"Changes in log yield if crop is exposed for one day to a particular 1◦C temperature interval..." Excerpted partial image and partial caption credit: PNAS, publication of Wolfram Schlenker and Michael J. Roberts, Supporting Information Appendix (pdf)
Most people realize that grain yields can fall when croplands are either continuously very wet or extremely dry, for extended periods. Futures market traders closely track weather reports and soil moisture at critical times of the year, knowing that changes in these can affect yield and, hence, prices on relatively short notice. Extreme US examples include: Upper Mississippi River floods eliminating yields over vast acreages; and, South Texas farmers losing hope of producing crops of any sort. What happens, though, when soil moisture is acceptable, but it's extraordinarily warm at critical times in the food crop's life cycle? Matt's post from August of 2009, US Corn, Cotton & Soybean Yields Could Decline Up To 82% Due to Climate Change, introduced us to a study documenting that hot days are significantly damaging to the named crops. Other science journals are taking notice; and I expect to see print and broadcast media reporting on this issue soon.
For example: New Scientist reports:
Wolfram Schlenker at Columbia University, New York, and Michael Roberts at North Carolina State University in Raleigh used a high-resolution dataset of weather patterns from 1950 to 2005 to discover how yields of three key US crops respond to increasing temperatures.The cited research was published by the NAS under the title - Nonlinear temperature effects indicate severe damages to U.S. crop yields under climate change Here is the money quote, excerpted directly from the Schlenker, Roberts paper abstract:
"The single best predictor of a year's yield is the amount of time temperatures exceed about 29 °C and the extent to which they do so," they say. "Below this, warmer temperatures are beneficial for yields, but the damaging effects above 29 °C are staggeringly large."
Holding current growing regions fixed, area-weighted average yields are predicted to decrease by 30-46% before the end of the century under the slowest (B1) warming scenario and decrease by 63-82% under the most rapid warming scenario (A1FI) under the Hadley III model.
Comments and extrapolations:
Changes such as those projected by the cited authors won't occur uniformly across nations, or even across agronomic regions. Analogous to drought or flood losses, the impacts of hot weather on crop yield will come and go, perhaps with a seemingly random characteristics. The projected impact on commodity grain prices and availability will be visible to professionals, however. Increasingly so, as climate change results in more severe and widespread weather extremes (which at times means excessive heat, as well as cool weather extremes).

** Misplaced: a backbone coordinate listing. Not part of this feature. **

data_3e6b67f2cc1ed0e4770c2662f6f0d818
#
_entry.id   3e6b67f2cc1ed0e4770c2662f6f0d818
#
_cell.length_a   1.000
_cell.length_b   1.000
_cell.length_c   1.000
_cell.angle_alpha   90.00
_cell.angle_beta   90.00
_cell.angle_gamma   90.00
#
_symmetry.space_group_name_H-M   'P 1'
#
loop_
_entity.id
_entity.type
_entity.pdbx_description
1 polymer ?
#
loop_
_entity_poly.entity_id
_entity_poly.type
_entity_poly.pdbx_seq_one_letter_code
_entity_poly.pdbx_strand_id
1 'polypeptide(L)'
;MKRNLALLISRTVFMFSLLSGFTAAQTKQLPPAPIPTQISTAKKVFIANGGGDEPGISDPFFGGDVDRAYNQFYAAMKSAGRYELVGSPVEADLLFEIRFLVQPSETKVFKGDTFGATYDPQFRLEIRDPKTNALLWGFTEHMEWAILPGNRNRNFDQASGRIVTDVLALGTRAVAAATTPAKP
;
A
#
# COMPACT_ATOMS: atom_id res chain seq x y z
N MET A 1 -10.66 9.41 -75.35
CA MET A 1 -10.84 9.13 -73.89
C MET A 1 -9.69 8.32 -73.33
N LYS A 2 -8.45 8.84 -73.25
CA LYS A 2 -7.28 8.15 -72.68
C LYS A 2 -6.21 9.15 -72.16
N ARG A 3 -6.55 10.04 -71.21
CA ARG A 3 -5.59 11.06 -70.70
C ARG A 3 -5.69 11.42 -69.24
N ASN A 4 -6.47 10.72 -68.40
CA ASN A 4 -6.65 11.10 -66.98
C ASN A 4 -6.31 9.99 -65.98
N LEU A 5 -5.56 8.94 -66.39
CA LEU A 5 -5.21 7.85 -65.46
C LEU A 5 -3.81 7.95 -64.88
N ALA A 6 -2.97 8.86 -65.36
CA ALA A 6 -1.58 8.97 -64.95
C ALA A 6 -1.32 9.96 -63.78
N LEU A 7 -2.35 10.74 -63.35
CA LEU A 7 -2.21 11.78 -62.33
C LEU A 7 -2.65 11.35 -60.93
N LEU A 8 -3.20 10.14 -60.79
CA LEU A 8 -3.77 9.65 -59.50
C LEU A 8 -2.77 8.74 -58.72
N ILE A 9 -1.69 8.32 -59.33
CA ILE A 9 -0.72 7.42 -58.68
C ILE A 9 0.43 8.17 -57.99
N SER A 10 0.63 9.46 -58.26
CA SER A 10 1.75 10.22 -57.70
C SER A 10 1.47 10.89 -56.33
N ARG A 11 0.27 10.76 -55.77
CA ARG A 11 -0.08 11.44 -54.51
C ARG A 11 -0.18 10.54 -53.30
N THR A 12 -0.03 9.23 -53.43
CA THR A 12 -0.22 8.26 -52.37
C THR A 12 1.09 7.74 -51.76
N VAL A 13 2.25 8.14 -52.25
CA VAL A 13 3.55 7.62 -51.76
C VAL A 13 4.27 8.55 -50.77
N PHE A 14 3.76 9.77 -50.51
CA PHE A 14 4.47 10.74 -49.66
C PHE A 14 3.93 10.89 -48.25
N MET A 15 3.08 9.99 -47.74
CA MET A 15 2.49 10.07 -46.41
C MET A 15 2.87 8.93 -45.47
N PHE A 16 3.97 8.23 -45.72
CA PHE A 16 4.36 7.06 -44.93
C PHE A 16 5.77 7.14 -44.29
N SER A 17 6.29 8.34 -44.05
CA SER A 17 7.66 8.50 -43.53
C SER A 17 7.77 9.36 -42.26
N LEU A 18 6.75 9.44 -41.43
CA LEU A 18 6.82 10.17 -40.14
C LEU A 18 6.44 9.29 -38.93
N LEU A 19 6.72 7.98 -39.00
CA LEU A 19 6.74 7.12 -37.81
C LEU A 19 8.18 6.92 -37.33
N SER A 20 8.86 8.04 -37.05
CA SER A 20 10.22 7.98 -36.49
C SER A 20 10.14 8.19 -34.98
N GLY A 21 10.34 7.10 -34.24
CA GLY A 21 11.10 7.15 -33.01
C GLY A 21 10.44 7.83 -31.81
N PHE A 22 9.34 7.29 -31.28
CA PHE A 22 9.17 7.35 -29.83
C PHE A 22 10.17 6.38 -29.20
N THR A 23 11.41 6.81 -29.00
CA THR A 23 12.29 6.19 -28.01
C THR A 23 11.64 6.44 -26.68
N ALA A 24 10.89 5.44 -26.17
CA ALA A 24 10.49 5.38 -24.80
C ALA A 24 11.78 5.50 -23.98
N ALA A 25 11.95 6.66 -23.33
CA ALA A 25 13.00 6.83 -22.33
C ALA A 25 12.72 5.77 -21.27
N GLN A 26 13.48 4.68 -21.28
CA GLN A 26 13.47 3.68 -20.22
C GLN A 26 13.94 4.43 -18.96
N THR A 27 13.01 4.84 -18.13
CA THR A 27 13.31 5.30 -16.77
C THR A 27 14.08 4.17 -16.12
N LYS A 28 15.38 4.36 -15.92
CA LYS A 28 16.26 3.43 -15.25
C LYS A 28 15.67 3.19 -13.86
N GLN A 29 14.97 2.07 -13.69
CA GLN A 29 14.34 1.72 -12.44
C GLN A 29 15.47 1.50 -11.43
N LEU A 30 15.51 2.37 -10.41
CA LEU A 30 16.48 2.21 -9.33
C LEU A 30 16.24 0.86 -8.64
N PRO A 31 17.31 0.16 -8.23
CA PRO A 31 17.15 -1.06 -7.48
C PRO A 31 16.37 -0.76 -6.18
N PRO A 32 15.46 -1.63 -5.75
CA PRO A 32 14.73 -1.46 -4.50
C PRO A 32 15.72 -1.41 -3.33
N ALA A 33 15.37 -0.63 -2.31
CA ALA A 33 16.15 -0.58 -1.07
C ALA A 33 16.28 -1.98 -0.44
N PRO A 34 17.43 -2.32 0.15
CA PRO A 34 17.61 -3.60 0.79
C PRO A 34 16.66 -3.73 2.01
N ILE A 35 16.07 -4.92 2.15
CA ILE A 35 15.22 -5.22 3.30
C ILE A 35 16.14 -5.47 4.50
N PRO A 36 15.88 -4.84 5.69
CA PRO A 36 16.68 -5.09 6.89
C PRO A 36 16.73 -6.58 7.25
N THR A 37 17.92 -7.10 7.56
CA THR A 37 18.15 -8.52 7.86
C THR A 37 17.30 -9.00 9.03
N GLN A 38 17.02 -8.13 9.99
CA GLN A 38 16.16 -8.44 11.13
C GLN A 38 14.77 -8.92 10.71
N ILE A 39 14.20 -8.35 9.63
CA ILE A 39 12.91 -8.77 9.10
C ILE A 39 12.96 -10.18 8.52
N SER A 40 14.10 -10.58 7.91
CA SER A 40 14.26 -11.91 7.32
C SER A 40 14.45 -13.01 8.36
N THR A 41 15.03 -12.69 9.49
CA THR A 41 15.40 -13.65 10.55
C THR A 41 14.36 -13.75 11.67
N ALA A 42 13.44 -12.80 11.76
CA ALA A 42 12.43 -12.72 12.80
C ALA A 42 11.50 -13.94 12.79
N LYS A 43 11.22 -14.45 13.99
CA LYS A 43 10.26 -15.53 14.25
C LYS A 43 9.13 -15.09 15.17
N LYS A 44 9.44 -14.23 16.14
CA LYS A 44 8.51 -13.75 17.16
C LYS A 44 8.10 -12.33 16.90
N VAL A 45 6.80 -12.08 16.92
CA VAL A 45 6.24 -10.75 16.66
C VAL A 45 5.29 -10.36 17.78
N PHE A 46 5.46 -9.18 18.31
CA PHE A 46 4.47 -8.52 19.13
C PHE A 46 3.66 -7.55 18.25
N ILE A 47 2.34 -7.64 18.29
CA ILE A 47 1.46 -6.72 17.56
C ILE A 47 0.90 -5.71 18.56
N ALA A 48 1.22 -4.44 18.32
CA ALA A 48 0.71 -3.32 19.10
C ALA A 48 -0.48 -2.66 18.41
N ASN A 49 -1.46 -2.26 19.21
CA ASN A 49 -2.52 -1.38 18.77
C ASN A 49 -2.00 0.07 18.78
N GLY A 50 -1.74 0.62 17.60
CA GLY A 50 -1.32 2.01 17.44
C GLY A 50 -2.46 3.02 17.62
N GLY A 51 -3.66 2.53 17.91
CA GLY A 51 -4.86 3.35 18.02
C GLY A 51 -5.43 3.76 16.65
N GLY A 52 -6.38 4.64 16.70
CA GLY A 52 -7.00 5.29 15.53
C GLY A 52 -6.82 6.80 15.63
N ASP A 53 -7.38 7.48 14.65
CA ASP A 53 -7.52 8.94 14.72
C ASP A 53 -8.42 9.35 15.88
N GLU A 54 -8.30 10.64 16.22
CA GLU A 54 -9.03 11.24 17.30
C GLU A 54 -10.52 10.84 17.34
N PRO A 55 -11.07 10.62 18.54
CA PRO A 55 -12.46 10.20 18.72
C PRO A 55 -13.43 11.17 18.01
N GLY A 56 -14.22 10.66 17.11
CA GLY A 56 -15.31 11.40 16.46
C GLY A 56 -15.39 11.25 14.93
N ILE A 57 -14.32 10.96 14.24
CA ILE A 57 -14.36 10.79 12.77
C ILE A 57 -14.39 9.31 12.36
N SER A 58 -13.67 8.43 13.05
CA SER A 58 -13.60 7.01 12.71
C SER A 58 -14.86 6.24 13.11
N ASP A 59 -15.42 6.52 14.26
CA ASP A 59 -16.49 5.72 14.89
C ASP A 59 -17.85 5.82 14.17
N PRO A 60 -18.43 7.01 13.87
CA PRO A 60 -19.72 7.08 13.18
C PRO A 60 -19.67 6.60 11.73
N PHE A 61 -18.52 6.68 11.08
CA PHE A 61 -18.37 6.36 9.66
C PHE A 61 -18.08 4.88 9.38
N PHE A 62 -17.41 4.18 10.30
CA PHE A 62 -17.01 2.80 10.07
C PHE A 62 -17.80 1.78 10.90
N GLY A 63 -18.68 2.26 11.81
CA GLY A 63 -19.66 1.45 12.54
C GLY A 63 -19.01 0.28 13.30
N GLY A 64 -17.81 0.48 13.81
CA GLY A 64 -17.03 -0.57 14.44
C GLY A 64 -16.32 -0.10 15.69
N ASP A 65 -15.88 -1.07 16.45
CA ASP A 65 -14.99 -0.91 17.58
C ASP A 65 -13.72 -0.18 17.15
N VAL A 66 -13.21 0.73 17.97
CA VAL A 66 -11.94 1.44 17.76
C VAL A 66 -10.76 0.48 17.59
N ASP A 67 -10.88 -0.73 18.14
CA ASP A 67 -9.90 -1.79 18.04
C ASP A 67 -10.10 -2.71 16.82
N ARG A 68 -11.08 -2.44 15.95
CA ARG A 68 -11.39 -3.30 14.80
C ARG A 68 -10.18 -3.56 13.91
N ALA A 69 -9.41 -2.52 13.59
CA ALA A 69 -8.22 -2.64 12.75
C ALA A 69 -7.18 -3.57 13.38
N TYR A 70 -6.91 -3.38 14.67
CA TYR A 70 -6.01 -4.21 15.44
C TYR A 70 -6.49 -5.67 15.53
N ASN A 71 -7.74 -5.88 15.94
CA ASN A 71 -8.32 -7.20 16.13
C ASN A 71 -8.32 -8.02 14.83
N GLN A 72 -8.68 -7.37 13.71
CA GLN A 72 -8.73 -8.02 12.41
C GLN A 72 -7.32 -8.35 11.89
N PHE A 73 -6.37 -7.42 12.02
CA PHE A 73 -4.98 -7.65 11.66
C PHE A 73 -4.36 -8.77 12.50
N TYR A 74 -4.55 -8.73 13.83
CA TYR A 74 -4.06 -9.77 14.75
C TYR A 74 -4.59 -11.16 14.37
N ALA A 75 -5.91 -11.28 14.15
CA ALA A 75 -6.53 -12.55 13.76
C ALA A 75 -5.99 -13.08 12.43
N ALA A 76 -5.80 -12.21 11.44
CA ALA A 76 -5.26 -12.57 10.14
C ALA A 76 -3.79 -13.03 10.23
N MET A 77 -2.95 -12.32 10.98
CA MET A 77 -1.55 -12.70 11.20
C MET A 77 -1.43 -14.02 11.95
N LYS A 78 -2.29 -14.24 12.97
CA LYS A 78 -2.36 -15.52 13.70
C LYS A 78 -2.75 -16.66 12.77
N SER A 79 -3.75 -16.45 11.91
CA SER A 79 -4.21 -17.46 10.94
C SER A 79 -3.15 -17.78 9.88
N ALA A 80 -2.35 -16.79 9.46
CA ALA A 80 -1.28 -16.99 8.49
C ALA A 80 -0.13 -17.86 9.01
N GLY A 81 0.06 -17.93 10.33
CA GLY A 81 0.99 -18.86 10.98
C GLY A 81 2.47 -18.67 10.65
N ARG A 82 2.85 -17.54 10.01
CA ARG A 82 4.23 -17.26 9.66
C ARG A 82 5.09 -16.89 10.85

The impacts won't hit just US commodity prices and food availability. Subsistence corn growers in subtropical and tropical countries such as Mexico and Kenya, respectively, will be directly affected as well, unseen by commodity traders until food aid is arranged.
Expect prices of corn-based ethanol and corn syrup to rise rapidly at times, in response to heat-wave caused yield drops, and as increasingly large portions of US grain production is diverted to corn chips and emergency food aid shipments, for example.
The US Farm Bureau, always a conservative organization, is currently actively lobbying against Cap & Trade provisions of a US climate bill...against their heirs interest; per the cited research! However, I find it hard to believe that the agribusiness professionals who pay close, analytical attention to the 'big picture' are unconcerned about the sustainability of their business model.
Where's the outrage? And, the testimony in support of a strong climate bill?
When do commodity grain traders and distributors testify before Congress, in active support of climate action? One can easily understand Nike Corporation pulling out of the US Chamber of Commerce in order to maintain a green corporate image with the heavily young market of electronics buyers.
Cash crop yield is a key factor in agribusiness raw material pricing This includes food processors and fast food brands that use grains as major ingredients. When do we hear from them? Even bottlers. Do they not see the coming risk of corn syrup price increases constantly eroding profits?
More posts on grain yield and climate change.
Could Food Shortages Bring Down Civilization?
Common BioFuel Myth: Corn-Based Ethanol To Blame For Global Food Shortages
Why GMO Foods Have Failed at Producing Healthy Food for More ...
Stop Crying Wolf! Cap-and-Trade Will Increase Farmer's Production Costs Less Than 1%